The greenest kind of growth is degrowth

Shifting spotlight from economic growth to the well-being of humans and nature can contribute to reduced carbon pressure on the Planet, better trade and decent work conditions, writes a Vietnamese delegate to the Degrowth Summer School in Germany.

In the middle of the hottest European summer on record, under the sun glimmered a dozen solar panels installed on the ground, surrounded by rows of white tents and people from different countries walking by, many barefoot. That was my first impression of the Degrowth Summer School 2018, which took place from the 29 July to 2 August 2018 at the Climate Camp Leipzig. 

I was a delegate from Friedrich-Ebert-Stiftung (FES) Vietnam who came to the Summer School to learn about the Degrowth movement in the Global North, what it was about and what it looked like. Degrowth is a very new concept to developing countries like mine, if not never mentioned before. It has seemed to be more popular in developed countries in the Global North, which are rich enough to satisfy their citizens’ needs and thus further economic growth requires more and more pointless consumption. Even in the Global North, degrowth is still rarely mentioned, seemingly pushed into the background by the ideas of sustainable development or green growth, which, after all, still pursue the idea of infinite economic growth, just in a different way.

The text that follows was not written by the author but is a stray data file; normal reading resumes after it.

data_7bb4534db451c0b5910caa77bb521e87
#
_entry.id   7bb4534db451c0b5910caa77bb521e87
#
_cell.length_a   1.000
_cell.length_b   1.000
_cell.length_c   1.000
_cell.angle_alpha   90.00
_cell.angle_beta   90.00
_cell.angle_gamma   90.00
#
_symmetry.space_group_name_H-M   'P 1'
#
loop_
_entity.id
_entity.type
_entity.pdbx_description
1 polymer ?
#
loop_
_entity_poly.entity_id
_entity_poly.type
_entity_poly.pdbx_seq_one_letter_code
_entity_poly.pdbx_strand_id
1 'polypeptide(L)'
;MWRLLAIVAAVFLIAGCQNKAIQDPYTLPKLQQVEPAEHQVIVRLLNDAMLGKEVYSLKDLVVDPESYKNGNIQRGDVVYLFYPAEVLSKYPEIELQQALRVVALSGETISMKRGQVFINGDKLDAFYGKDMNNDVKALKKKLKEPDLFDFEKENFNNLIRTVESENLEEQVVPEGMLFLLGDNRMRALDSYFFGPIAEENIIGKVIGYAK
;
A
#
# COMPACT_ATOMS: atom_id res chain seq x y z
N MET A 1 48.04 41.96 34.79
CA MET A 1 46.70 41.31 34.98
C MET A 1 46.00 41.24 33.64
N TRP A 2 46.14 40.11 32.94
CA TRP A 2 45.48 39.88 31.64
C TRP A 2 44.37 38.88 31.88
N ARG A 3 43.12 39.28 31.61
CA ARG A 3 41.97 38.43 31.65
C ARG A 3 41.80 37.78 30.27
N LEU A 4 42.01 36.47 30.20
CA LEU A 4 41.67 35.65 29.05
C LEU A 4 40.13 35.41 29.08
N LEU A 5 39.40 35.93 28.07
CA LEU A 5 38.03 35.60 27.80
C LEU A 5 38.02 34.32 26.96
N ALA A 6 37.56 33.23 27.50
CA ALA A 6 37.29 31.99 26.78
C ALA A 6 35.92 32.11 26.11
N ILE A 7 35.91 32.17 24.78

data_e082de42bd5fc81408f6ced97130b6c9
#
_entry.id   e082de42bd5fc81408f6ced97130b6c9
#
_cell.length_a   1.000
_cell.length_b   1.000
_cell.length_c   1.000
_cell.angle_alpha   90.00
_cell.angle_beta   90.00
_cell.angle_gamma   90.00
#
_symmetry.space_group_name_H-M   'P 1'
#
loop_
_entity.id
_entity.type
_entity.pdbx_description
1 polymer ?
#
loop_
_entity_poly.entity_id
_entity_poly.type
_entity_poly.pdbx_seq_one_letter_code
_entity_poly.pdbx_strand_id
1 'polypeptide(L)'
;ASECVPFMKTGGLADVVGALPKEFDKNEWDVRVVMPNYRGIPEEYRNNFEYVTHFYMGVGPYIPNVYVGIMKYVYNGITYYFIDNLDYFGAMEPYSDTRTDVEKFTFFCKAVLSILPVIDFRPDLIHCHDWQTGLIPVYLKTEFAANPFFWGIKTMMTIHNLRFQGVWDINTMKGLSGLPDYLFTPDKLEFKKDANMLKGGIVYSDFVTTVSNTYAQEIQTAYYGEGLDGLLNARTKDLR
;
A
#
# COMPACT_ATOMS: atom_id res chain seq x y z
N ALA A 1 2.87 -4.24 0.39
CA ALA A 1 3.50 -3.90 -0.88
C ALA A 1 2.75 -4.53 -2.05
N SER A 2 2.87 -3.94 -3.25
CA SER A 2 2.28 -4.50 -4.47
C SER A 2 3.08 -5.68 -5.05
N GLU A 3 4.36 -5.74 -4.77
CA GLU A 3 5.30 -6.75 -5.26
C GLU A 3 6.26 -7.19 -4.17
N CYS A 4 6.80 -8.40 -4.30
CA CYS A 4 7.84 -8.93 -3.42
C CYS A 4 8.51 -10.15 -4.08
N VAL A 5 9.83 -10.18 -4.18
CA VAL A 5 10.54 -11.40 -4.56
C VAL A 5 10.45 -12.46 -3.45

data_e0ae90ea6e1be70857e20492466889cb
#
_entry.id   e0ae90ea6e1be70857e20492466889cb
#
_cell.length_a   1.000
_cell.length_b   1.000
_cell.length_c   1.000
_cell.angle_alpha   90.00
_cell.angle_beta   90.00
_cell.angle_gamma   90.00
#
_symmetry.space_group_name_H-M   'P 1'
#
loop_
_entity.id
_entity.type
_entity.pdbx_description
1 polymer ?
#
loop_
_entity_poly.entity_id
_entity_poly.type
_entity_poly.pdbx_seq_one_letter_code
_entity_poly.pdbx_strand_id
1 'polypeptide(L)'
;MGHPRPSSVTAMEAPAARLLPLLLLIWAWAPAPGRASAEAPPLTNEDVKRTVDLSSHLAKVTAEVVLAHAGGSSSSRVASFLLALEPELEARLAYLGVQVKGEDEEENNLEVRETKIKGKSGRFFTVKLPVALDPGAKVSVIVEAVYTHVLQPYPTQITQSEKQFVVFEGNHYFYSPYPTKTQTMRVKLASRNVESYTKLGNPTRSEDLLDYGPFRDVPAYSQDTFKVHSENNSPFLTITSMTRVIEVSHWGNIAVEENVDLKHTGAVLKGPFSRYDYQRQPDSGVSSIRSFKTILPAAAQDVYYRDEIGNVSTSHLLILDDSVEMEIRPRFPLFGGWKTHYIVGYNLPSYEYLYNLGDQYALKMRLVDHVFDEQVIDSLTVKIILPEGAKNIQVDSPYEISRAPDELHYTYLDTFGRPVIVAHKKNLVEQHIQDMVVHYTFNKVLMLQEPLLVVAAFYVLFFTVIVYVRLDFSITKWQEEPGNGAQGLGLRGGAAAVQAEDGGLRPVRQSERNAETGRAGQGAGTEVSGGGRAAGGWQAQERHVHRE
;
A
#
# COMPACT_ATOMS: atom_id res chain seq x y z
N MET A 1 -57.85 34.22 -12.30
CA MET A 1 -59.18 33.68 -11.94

It’s not hard to understand why the idea of degrowth is still not very well known or discussed, and is almost taboo, even four decades after its birth, which was ignited by the publication of the report “The Limits to Growth” in 1972 (link).

At the first sight, it looks like a negative concept, perhaps because of its prefix. People might perceive it as recession, or giving up all modern convenience and going back to the stone age, or being anti-progress.

Looking at the life at the Climate Camp, it seemed they did have a point: All meals were vegan with little choices, cooked and served by volunteers. Toilets were dry compost. There were no fans or air conditioning to provide relief from the heat of the summer sun. How uncomfortable and inconvenient it would be, if this was what a post-growth life looked like.

But if it is truly uncomfortable, why was it that every person I met at the Climate Camp looked so happy and free?